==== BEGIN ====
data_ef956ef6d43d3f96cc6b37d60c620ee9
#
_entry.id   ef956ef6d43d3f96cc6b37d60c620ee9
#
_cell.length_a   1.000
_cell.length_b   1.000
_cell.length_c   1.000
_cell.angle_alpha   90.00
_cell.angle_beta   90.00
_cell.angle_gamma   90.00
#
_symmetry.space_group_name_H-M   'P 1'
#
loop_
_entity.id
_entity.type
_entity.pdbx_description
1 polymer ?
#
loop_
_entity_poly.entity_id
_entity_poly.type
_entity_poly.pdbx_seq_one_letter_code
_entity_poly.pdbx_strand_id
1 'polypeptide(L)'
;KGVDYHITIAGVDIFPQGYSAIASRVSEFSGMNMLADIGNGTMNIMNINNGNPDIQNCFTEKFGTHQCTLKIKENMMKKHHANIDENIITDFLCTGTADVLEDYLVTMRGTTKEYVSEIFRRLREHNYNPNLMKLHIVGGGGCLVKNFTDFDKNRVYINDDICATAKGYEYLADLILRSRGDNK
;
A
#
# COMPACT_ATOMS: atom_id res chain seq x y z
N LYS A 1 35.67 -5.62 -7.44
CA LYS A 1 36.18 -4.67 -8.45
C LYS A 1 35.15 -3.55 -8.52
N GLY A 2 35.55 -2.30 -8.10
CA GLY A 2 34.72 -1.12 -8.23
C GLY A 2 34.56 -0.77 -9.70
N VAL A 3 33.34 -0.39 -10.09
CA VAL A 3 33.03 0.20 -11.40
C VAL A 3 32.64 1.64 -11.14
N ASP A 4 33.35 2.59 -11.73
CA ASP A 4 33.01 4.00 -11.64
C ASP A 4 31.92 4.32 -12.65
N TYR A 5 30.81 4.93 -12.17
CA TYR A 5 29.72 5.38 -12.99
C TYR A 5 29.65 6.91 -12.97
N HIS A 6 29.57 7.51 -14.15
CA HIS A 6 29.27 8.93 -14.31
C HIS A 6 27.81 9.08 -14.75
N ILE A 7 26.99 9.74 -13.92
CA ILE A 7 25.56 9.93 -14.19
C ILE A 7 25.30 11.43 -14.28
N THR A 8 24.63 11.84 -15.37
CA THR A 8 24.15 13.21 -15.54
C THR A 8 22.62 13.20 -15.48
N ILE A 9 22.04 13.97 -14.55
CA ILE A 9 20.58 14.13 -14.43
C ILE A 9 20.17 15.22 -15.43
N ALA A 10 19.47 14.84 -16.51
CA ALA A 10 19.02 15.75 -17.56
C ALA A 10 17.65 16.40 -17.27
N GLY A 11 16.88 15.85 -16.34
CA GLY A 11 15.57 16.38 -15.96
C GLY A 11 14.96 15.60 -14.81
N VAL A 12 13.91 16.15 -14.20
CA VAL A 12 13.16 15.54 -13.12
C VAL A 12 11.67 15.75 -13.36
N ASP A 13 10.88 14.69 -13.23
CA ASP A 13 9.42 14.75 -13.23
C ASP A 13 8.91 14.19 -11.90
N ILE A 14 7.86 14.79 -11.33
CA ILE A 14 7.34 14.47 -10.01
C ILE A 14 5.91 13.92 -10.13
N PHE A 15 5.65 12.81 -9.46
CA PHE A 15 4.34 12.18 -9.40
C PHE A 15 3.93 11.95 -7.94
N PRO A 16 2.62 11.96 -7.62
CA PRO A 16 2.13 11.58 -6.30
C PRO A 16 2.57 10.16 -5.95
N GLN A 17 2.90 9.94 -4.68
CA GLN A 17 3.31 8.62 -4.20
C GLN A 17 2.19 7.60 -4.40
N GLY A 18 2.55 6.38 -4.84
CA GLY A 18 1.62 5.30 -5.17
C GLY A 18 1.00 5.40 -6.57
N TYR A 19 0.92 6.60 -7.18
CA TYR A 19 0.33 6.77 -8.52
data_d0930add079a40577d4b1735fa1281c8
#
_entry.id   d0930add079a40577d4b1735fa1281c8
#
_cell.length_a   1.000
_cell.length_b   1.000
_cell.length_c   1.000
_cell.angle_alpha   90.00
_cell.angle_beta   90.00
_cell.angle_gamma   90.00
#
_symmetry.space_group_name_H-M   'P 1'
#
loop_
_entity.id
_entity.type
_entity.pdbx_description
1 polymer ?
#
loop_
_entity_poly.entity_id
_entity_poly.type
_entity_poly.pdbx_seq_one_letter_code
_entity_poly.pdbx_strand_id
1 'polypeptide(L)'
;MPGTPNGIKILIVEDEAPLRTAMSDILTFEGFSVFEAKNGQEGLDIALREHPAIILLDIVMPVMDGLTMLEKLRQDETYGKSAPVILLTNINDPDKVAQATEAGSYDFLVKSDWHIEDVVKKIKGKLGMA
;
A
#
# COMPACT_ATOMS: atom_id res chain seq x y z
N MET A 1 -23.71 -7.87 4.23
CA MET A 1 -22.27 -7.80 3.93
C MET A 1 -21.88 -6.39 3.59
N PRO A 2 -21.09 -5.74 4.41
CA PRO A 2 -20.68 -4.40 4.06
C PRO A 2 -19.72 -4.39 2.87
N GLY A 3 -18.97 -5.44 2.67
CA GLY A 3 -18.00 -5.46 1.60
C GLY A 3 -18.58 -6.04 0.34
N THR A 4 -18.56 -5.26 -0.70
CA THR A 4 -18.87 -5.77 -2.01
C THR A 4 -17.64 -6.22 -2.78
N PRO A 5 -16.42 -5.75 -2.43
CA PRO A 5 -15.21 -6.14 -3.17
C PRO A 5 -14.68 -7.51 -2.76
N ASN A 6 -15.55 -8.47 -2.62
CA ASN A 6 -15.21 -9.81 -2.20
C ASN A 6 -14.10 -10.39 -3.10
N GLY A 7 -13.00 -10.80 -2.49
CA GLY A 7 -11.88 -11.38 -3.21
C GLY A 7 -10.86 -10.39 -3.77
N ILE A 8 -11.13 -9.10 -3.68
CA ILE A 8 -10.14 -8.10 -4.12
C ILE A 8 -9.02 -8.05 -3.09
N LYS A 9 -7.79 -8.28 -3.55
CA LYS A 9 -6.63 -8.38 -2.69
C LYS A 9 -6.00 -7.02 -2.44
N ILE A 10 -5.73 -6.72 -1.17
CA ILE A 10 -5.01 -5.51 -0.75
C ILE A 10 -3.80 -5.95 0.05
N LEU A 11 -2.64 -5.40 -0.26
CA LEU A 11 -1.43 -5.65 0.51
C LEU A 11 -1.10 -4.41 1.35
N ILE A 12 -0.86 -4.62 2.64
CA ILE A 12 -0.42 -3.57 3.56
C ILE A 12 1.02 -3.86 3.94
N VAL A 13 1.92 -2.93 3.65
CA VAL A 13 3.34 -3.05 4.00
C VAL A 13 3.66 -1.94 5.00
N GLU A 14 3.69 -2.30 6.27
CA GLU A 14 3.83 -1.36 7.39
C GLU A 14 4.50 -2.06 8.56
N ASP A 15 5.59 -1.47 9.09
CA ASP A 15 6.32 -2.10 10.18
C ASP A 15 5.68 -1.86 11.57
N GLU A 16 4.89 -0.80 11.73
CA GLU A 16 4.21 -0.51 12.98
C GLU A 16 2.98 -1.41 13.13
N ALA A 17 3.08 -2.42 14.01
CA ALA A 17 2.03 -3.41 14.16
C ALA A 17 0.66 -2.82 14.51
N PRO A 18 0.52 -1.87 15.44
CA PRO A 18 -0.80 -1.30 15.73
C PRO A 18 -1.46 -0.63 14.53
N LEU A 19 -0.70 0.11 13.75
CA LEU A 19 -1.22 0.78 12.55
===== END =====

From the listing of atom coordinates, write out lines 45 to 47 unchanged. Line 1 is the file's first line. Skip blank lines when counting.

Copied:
C TYR A 5 29.65 6.91 -12.97
N HIS A 6 29.57 7.51 -14.15
CA HIS A 6 29.27 8.93 -14.31